Hi Roomie

To this day I don’t know if my college roommate ever came out.  I hope he has.  I hope he is out and happy and in love.

Bethel College used to consist of a small cluster of classic red brick buildings outlining one long city block, with a grassy treed courtyard in the middle.  Today it’s Bethel University, on a massive beautiful campus, but back then we looked kind of Ivy League.

I arrived a few weeks early as a freshman because I had a football scholarship and our two-a-days started in the heat of St. Paul’s final days of summer.  I hauled my luggage up a few flights of stairs and began looking for room 308.  Since the football players were the first to inhabit the dorm, they roomed us together.  The halls were sweltering and already smelled like sweat, dirty laundry and patchouli incense (a favorite at Christian colleges in the 70’s, to disguise pot smoke).

I knocked on 308 and pushed the door open slowly.  Karl greeted me with a big smile.  He was (I am not making this up) lying on his bed wearing only the tiniest of leopard print Speedo briefs.  Propped up on one elbow, his smiling face was cradled lovingly in his right hand and his wet hair was wrapped high in a bright green towel.  “Hi Roomie!” he said with absolute enthusiasm.  He jumped up. “Let me help with those things,” he offered, grabbing a bag. “Do you mind if I take this side? I already have my posters up.”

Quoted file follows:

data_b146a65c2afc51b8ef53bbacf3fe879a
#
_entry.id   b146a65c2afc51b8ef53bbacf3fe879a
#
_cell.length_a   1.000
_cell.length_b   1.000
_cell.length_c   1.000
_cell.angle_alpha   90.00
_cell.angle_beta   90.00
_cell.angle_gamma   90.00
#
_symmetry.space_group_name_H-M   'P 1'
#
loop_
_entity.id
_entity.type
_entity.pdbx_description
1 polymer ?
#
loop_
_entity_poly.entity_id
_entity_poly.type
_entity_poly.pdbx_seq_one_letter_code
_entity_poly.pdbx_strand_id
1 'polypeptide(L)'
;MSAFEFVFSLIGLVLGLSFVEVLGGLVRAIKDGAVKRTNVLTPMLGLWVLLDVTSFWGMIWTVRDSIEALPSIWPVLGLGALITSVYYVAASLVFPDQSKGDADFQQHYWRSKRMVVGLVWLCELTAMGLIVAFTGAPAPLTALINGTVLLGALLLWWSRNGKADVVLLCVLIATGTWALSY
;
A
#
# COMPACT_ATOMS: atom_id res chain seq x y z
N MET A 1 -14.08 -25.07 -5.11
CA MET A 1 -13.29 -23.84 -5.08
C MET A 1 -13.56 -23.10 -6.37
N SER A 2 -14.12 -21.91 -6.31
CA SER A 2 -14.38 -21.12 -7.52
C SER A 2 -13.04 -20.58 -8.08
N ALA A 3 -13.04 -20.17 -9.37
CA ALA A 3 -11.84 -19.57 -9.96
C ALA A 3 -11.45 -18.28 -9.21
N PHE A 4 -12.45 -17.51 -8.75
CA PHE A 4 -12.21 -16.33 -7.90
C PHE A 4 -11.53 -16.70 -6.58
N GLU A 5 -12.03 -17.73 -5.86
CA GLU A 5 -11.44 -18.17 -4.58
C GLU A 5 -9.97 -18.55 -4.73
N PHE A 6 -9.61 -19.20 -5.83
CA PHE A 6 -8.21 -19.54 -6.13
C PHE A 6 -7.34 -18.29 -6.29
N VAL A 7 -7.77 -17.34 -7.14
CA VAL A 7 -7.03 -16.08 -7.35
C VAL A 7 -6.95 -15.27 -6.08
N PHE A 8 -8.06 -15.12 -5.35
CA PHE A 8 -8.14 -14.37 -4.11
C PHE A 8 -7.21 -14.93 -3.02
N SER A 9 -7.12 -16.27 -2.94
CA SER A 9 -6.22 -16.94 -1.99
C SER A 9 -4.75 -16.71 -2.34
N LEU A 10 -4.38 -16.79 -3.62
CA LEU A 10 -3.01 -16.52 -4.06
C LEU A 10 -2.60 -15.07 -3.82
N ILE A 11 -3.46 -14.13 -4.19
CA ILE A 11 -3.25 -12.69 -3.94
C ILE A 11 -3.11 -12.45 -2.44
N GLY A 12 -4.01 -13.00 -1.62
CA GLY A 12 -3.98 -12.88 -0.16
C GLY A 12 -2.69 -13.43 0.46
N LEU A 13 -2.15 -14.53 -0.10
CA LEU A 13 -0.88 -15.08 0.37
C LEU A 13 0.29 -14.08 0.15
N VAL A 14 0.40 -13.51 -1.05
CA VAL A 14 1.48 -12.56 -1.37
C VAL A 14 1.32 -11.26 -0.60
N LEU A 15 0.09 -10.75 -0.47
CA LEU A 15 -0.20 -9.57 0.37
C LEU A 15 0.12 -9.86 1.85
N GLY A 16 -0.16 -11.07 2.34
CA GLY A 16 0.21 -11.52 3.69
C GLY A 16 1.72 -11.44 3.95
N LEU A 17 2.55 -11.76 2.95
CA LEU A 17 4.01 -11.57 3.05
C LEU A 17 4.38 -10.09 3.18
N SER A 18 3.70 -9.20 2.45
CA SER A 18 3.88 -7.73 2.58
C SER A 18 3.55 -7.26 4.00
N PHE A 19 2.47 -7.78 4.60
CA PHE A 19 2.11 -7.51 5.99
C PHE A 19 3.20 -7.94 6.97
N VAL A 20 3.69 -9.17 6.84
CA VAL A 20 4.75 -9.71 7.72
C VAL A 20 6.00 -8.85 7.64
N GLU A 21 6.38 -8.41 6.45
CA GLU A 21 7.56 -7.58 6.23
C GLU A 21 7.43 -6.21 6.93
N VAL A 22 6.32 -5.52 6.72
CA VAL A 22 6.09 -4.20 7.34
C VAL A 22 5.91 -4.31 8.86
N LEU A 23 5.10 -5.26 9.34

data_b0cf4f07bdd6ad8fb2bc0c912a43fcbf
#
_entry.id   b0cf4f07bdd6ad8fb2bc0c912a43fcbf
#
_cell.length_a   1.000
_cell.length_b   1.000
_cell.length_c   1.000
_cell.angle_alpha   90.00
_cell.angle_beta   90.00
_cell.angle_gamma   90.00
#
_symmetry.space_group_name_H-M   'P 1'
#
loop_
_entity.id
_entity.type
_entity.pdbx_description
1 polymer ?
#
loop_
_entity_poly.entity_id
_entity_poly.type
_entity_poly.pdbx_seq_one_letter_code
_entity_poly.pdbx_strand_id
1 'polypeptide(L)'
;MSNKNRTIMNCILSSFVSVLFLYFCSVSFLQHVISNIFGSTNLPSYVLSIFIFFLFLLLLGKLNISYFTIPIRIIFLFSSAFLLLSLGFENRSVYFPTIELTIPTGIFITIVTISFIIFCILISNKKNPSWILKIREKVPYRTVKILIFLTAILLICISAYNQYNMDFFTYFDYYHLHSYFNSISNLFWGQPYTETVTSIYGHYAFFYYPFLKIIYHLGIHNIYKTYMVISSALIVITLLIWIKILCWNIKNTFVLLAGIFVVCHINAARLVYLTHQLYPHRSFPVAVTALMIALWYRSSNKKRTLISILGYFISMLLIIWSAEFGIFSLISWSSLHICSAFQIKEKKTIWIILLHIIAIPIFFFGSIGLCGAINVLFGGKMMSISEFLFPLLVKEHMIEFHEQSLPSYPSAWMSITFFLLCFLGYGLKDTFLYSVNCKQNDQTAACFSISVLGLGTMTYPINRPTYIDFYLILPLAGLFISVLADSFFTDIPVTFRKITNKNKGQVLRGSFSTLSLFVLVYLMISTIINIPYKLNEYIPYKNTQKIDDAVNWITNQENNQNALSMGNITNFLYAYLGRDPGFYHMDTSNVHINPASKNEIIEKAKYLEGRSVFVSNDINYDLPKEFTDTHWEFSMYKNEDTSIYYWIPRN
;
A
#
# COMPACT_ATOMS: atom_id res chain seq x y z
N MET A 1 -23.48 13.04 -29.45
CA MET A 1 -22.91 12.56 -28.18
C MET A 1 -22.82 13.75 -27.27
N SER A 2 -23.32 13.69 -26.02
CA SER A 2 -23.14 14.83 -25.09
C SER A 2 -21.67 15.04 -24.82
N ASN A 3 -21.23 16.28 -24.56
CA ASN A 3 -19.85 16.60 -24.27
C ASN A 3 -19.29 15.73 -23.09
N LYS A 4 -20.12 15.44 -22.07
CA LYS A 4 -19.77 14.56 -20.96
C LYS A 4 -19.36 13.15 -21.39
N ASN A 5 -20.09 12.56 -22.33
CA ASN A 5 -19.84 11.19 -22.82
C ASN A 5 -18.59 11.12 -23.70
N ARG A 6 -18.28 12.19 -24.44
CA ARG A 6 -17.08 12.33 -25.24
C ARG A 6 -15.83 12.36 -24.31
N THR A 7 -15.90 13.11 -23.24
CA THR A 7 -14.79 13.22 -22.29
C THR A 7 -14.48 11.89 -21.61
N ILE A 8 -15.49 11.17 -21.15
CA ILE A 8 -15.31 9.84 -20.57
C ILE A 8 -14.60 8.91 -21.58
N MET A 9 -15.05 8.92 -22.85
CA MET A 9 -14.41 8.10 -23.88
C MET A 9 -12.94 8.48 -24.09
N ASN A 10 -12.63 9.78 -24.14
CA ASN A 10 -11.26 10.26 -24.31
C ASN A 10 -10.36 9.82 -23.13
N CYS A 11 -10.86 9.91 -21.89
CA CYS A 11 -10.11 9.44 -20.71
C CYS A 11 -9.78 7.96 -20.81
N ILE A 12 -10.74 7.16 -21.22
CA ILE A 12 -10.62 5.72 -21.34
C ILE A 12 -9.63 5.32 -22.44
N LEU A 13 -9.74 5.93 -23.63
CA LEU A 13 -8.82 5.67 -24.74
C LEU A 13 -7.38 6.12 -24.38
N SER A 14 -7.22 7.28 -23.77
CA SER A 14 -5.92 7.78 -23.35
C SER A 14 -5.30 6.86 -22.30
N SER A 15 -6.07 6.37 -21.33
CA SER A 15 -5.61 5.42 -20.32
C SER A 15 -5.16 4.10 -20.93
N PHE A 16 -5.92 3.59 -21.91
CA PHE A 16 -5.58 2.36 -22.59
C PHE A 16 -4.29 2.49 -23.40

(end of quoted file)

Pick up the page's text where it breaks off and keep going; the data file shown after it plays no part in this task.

Karl was maybe 5′ 6″ and 165, but on the field he was fast and fearless and he hit like a Mack truck.  In the dorm he was loved and revered.  Karl knew what made college girls tick and he was generous in the sharing of it.  He would interrupt any conversation we were having if he saw a guy passing our door on a Friday night.  “Oh, heaven’s no.  Get back here!  You are not wearing that on a date, right?!”  The poor kid would look down.  “But I’m late.” It didn’t matter, the poor schmuck would have to go back to his room and redress in whatever Karl decided.  “She can thank me later, but don’t tell her I picked this out.”

My girlfriend dumped me mid-year.  As I moped, it was Karl who came up with the two part plan to win her back.  “You have to start dating, so she sees that you’re valuable and that she might lose you,” he advised. “And, you have to do all you can to pursue her.  We all want to be pursued.” He understood my girlfriend (now wife) much better than I did at the time.

Karl dated the beautiful girls that others were afraid to ask out, but they always turn into just friendships.  Karl loved Jesus and he signed the school’s “lifestyle code.”  He would have been asked to leave if he were openly gay.  I only asked him once about it.  He smiled and graciously said, “People are complicated, let’s leave it at that.” 

Yes, let’s.  Still good advice.